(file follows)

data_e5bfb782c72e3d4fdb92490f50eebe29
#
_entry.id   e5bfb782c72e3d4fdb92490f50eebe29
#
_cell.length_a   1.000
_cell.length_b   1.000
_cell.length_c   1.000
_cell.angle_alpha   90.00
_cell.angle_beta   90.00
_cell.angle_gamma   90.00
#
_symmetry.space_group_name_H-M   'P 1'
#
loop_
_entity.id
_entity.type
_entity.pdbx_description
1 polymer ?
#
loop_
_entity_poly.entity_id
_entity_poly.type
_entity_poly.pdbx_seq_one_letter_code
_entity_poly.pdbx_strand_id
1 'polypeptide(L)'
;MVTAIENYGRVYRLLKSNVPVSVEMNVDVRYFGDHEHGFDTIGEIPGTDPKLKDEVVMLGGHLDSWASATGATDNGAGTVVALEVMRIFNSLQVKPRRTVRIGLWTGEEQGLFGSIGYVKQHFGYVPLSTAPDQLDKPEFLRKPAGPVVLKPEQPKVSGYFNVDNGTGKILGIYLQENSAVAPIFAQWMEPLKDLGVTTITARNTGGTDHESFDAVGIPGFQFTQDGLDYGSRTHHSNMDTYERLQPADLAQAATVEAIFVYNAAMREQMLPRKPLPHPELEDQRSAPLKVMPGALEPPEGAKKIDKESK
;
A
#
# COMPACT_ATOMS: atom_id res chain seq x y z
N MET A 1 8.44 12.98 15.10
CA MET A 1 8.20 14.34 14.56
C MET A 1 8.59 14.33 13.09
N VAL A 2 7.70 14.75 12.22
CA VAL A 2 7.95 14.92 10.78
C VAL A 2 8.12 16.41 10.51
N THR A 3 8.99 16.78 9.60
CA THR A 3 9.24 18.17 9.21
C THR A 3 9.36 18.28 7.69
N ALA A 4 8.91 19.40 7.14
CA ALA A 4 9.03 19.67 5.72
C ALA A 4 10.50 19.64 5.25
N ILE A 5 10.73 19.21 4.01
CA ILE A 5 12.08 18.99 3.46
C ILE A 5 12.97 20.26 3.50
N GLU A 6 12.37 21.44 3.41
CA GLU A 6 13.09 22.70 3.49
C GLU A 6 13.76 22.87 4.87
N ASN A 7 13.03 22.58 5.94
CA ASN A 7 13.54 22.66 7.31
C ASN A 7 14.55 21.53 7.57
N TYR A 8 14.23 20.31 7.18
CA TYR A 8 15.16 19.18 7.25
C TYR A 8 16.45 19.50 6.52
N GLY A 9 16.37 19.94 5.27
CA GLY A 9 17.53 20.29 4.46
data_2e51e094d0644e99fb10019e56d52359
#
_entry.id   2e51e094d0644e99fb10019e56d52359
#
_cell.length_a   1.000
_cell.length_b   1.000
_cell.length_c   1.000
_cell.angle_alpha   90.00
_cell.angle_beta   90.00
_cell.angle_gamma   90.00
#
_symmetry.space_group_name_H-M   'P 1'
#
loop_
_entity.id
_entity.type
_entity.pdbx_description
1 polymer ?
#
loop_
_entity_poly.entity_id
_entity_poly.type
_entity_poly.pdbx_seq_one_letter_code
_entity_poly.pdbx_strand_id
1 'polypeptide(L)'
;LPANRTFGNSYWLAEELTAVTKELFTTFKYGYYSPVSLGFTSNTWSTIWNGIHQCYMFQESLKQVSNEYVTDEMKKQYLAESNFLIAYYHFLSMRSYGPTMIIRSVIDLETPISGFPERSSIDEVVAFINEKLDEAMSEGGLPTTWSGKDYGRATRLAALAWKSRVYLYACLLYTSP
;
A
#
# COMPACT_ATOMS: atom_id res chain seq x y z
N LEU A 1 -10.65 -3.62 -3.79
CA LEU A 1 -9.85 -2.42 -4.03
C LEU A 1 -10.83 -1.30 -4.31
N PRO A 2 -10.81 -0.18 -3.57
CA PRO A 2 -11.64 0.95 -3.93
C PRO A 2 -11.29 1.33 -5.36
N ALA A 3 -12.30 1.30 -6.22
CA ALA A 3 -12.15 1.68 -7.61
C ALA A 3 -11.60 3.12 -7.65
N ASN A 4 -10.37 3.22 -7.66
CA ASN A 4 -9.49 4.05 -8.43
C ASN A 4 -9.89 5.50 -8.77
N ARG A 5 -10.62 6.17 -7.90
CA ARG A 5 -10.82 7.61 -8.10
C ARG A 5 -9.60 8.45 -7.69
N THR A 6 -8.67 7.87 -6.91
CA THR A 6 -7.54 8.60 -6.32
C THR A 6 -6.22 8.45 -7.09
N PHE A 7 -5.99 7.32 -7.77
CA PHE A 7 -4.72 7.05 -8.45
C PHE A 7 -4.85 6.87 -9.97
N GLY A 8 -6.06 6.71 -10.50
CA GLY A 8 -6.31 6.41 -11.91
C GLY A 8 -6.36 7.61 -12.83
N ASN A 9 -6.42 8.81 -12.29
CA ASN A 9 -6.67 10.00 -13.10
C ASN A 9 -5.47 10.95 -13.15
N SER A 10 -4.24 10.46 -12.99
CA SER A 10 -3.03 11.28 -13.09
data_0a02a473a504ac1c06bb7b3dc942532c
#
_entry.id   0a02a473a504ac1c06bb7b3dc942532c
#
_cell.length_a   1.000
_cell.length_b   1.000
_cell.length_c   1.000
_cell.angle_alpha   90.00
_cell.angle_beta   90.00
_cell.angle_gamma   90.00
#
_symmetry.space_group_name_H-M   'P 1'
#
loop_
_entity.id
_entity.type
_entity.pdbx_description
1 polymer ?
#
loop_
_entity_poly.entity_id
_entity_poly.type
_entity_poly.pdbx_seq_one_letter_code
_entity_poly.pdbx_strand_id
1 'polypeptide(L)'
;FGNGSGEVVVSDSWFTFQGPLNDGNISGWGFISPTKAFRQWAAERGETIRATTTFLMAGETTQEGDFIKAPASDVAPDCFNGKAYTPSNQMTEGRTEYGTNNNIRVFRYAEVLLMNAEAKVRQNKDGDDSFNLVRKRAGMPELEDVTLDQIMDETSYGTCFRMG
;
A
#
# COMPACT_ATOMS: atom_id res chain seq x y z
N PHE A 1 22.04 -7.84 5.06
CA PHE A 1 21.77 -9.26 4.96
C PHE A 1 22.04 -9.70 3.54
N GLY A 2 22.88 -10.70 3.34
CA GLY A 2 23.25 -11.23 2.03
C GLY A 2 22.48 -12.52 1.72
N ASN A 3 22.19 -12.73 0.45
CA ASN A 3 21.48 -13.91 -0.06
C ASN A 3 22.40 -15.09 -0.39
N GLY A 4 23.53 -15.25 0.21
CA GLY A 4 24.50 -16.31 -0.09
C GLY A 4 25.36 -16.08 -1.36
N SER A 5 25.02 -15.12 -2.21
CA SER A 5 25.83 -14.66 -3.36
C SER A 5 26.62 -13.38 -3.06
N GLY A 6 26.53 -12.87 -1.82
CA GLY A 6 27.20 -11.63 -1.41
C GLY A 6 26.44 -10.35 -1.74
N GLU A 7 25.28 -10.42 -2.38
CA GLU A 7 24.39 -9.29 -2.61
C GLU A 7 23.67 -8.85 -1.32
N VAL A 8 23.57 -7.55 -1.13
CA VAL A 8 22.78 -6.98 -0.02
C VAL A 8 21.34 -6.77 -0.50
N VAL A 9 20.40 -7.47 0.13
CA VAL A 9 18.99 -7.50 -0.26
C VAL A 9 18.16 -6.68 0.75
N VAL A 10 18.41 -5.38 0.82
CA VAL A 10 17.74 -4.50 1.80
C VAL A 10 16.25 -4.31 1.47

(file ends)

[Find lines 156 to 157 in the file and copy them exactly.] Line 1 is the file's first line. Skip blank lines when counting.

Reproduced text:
CA GLY A 4 24.50 -16.31 -0.09
C GLY A 4 25.36 -16.08 -1.36